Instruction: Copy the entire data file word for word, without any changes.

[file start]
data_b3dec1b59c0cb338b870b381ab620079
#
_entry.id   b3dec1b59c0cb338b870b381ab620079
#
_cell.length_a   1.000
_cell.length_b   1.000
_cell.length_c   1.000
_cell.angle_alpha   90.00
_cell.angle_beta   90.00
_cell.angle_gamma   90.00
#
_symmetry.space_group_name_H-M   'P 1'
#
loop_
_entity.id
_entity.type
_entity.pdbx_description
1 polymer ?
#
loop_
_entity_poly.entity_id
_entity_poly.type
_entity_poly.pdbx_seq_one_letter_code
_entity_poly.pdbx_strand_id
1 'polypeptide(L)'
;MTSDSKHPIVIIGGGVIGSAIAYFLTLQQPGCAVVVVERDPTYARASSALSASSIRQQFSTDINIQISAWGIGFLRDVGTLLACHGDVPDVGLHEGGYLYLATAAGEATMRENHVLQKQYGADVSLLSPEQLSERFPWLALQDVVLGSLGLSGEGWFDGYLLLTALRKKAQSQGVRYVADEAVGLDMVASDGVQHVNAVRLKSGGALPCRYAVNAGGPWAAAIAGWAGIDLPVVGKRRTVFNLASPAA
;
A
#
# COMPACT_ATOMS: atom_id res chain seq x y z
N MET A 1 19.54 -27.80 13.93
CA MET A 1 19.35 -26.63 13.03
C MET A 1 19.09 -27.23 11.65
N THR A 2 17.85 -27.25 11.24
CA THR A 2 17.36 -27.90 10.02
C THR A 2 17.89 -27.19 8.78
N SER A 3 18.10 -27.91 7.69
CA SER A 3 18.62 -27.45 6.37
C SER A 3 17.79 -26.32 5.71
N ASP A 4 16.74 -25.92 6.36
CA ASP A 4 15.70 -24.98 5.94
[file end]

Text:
data_b3dec1b59c0cb338b870b381ab620079
#
_entry.id   b3dec1b59c0cb338b870b381ab620079
#
_cell.length_a   1.000
_cell.length_b   1.000
_cell.length_c   1.000
_cell.angle_alpha   90.00
_cell.angle_beta   90.00
_cell.angle_gamma   90.00
#
_symmetry.space_group_name_H-M   'P 1'
#
loop_
_entity.id
_entity.type
_entity.pdbx_description
1 polymer ?
#
loop_
_entity_poly.entity_id
_entity_poly.type
_entity_poly.pdbx_seq_one_letter_code
_entity_poly.pdbx_strand_id
1 'polypeptide(L)'
;MTSDSKHPIVIIGGGVIGSAIAYFLTLQQPGCAVVVVERDPTYARASSALSASSIRQQFSTDINIQISAWGIGFLRDVGTLLACHGDVPDVGLHEGGYLYLATAAGEATMRENHVLQKQYGADVSLLSPEQLSERFPWLALQDVVLGSLGLSGEGWFDGYLLLTALRKKAQSQGVRYVADEAVGLDMVASDGVQHVNAVRLKSGGALPCRYAVNAGGPWAAAIAGWAGIDLPVVGKRRTVFNLASPAA
;
A
#
# COMPACT_ATOMS: atom_id res chain seq x y z
N MET A 1 19.54 -27.80 13.93
CA MET A 1 19.35 -26.63 13.03
C MET A 1 19.09 -27.23 11.65
N THR A 2 17.85 -27.25 11.24
CA THR A 2 17.36 -27.90 10.02
C THR A 2 17.89 -27.19 8.78
N SER A 3 18.10 -27.91 7.69
CA SER A 3 18.62 -27.45 6.37
C SER A 3 17.79 -26.32 5.71
N ASP A 4 16.74 -25.92 6.36
CA ASP A 4 15.70 -24.98 5.94